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Roman bridge of Thuburnica
Shown within Tunisia
Location Tunisia
Region Jendouba Governorate
Coordinates Lua error in package.lua at line 80: module 'strict' not found.

Thuburnica (by some believed identical with Bulla Regia) was a Roman-Berbed city in the later Maghreb. Is present-day site, El Kalâa, is located near Chimtou in western Tunisia.


For its ecclesiastical history, as former suffragan diocese of Carthage and present Latin titular bishopric, see Thuburnica (see).

The Late Roman Republican general Caius Marius started the Roman presence in Thuburnica, allowing some of his veterans (the "Conditores coloniae" or 'founders of the colonia') to settle in a small ancient Berber village just south of Tabarca, near the border between present Tunisia and Algeria.[1]

A few decades later, the first Roman emperor Augustus settled there some of his veterans creating officially a Roman colonia, governed by duumvir' (a pair of collegial, elected municipal magistrates). Thuburnica was one ten colonies founded by emperor Augustus on or near the coast of the Roman province of Mauretania for the retirement of the veterans of his legions, the others being: Rusucurru, Tubusuctu, Igilgili, Saldae, Rusazu, Rusguniae, Aquae Calidae, Zuccabar, Gunugu and Cartenna.

Since Emperor Diocletianus's provincial reshuffle, Thuburnica was on the border between Mauretania Sitifensis and Africa Proconsularis (roughly modern Tunisia).

The people of Thuburnica were members of the tribal "Arnense" group. Most of the population of Thuburnica in the third century were descendants of the Roman legionaries and this fact made the city one of the most romanised in ancient Mauretania. The Christian religion became the most important only in the fourth century:[2] paganism was still practiced prominently in Emperor Hadrian's time in a local temple dedicated to Ba'al Hammon,[3] later destroyed and finally converted to church.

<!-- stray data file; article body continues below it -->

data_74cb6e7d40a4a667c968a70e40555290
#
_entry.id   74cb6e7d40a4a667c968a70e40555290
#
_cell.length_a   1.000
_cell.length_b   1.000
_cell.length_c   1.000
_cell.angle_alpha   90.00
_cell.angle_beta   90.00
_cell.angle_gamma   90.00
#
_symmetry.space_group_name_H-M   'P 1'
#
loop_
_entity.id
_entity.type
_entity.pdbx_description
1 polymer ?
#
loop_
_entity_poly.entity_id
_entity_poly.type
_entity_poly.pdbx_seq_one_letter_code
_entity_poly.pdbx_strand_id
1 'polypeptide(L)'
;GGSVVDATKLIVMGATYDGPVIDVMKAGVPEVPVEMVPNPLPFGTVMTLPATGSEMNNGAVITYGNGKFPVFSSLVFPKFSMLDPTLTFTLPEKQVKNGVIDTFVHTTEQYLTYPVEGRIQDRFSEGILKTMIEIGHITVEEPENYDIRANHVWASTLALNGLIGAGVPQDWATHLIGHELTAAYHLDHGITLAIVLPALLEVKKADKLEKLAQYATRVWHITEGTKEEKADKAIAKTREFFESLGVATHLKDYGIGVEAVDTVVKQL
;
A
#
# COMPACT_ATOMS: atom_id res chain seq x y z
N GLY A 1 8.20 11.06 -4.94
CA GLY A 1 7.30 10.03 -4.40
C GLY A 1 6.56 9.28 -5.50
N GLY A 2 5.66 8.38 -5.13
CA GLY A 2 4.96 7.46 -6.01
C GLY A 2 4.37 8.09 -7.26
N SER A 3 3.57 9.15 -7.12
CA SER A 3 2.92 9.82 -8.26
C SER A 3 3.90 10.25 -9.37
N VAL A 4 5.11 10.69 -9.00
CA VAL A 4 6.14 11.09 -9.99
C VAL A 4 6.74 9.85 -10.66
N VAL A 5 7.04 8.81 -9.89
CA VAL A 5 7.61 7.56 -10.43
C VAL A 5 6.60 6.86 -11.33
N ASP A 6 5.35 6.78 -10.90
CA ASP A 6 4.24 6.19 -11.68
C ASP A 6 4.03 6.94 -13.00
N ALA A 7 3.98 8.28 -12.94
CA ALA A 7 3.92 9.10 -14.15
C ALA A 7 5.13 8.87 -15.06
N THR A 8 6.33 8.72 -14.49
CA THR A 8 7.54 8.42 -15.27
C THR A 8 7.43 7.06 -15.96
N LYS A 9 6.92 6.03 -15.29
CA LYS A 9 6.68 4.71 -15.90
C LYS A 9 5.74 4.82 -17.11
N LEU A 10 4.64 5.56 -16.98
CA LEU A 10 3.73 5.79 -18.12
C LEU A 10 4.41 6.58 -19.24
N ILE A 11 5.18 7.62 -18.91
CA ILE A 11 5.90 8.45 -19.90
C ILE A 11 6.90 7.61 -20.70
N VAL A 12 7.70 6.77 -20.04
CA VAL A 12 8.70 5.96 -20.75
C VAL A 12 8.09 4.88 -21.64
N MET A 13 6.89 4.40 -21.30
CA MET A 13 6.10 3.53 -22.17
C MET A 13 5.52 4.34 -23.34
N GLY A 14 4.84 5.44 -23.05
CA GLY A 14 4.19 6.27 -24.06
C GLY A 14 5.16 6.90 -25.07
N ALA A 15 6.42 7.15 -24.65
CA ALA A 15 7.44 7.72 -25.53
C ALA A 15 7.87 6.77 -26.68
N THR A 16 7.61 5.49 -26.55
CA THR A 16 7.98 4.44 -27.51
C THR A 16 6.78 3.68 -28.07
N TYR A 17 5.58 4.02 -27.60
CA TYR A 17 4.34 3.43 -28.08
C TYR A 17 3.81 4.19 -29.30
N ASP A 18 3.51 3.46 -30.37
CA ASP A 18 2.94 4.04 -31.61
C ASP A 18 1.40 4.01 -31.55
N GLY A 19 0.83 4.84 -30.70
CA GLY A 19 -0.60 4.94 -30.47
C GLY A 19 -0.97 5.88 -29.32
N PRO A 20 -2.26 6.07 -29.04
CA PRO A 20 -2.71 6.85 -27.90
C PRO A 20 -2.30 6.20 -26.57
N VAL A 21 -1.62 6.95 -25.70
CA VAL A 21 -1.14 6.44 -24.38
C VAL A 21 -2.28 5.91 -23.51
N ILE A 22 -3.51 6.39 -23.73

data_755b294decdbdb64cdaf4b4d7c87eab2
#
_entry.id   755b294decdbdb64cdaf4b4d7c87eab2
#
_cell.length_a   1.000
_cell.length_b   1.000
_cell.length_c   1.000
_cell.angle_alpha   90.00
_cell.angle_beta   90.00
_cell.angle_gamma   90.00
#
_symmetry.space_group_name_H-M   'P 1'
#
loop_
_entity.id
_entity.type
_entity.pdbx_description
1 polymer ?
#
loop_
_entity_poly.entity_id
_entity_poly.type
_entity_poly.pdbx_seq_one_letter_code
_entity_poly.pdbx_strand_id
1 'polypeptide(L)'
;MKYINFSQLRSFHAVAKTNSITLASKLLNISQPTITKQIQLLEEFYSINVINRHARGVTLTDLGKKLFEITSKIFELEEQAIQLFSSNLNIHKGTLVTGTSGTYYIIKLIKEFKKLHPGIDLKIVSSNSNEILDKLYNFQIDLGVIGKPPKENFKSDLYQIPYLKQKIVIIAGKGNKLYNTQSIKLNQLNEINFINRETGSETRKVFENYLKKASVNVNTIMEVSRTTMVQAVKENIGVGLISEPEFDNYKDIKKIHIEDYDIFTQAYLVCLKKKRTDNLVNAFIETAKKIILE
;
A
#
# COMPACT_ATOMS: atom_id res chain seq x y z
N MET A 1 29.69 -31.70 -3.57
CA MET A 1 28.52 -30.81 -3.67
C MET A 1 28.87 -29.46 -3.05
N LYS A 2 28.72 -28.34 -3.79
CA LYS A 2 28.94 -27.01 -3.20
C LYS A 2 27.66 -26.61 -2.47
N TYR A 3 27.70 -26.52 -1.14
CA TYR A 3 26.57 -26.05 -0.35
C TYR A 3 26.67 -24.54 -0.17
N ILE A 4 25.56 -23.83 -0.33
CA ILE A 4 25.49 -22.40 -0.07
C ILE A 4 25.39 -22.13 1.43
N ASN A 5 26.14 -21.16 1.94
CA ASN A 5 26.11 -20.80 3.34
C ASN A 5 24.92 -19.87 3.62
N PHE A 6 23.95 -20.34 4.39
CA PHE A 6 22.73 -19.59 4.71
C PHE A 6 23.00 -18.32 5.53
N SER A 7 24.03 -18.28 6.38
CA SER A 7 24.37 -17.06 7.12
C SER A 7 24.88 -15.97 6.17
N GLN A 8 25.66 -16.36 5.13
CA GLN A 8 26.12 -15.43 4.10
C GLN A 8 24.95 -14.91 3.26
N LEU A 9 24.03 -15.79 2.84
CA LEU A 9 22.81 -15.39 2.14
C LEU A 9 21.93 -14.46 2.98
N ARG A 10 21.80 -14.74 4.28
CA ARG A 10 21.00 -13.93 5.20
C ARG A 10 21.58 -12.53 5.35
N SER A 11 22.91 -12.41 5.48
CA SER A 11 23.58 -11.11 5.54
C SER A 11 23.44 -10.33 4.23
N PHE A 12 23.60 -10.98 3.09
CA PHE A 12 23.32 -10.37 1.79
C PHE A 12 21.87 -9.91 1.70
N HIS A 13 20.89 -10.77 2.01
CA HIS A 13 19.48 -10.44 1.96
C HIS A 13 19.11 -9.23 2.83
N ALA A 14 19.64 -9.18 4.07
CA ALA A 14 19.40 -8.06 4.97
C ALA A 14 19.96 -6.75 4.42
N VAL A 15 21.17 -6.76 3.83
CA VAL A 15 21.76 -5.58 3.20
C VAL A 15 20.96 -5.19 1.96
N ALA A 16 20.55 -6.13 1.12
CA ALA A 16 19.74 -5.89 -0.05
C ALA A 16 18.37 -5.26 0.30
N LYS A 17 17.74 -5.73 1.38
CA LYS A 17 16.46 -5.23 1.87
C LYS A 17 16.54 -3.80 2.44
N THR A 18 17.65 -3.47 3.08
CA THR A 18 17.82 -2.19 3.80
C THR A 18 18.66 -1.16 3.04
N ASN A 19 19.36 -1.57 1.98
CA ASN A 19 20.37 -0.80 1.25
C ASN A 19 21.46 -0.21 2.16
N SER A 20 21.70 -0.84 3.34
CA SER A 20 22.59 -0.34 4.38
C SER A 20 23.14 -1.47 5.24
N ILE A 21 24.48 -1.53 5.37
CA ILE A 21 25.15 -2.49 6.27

Thuburnica was conquered by the Vandals and reconquered a century later by Byzantine emperor Justinianus, who built a fortification).

After the Arab invasion in the second half of the seventh century, the city was destroyed and disappeared.

Archeological remains

Actually only some ruins remain of Roman Thuburnica, but a local Roman bridge is still working in perfect conditions.

The ruins include: a mausoleum, two arches, a temple, four cisterns, thermae (public baths), an aqueduct and a small Byzantine fortification.

See also


  1. Location of Thuburnica, south of Thabraca (modern Tabarca)
  2. Thuburnica (Catholic Bishopric map)
  3. Persee: "Le mausolée anonyme de Thuburnica" (in French)

Further reading

  • Prevost, Virginie. Les dernières communautés chrétiennes autochtones d’Afrique du Nord. Armand Colin ed. (p. 461-483)
  • Smith Reid, James. The Municipalities of the Roman Empire The University of Michigan Press. Chicago, 1913

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